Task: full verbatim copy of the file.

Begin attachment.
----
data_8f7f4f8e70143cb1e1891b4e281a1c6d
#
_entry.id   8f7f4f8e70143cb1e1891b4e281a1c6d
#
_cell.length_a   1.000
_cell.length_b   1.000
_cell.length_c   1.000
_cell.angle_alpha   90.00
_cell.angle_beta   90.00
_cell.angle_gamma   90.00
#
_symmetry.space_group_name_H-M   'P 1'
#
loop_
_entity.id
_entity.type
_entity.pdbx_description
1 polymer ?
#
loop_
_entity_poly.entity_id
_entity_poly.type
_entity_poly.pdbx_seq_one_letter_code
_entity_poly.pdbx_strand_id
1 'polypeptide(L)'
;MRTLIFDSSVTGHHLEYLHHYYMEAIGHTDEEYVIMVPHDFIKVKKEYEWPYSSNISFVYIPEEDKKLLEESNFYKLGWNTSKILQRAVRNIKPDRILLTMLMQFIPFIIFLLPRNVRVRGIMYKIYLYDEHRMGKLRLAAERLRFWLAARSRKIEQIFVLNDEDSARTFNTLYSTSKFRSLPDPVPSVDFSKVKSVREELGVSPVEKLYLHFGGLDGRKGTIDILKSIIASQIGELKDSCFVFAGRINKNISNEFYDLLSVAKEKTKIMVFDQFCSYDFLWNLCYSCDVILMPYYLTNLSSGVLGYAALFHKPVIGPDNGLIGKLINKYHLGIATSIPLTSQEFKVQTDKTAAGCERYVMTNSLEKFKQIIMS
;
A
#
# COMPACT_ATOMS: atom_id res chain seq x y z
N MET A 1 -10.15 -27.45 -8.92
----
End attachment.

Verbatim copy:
data_8f7f4f8e70143cb1e1891b4e281a1c6d
#
_entry.id   8f7f4f8e70143cb1e1891b4e281a1c6d
#
_cell.length_a   1.000
_cell.length_b   1.000
_cell.length_c   1.000
_cell.angle_alpha   90.00
_cell.angle_beta   90.00
_cell.angle_gamma   90.00
#
_symmetry.space_group_name_H-M   'P 1'
#
loop_
_entity.id
_entity.type
_entity.pdbx_description
1 polymer ?
#
loop_
_entity_poly.entity_id
_entity_poly.type
_entity_poly.pdbx_seq_one_letter_code
_entity_poly.pdbx_strand_id
1 'polypeptide(L)'
;MRTLIFDSSVTGHHLEYLHHYYMEAIGHTDEEYVIMVPHDFIKVKKEYEWPYSSNISFVYIPEEDKKLLEESNFYKLGWNTSKILQRAVRNIKPDRILLTMLMQFIPFIIFLLPRNVRVRGIMYKIYLYDEHRMGKLRLAAERLRFWLAARSRKIEQIFVLNDEDSARTFNTLYSTSKFRSLPDPVPSVDFSKVKSVREELGVSPVEKLYLHFGGLDGRKGTIDILKSIIASQIGELKDSCFVFAGRINKNISNEFYDLLSVAKEKTKIMVFDQFCSYDFLWNLCYSCDVILMPYYLTNLSSGVLGYAALFHKPVIGPDNGLIGKLINKYHLGIATSIPLTSQEFKVQTDKTAAGCERYVMTNSLEKFKQIIMS
;
A
#
# COMPACT_ATOMS: atom_id res chain seq x y z
N MET A 1 -10.15 -27.45 -8.92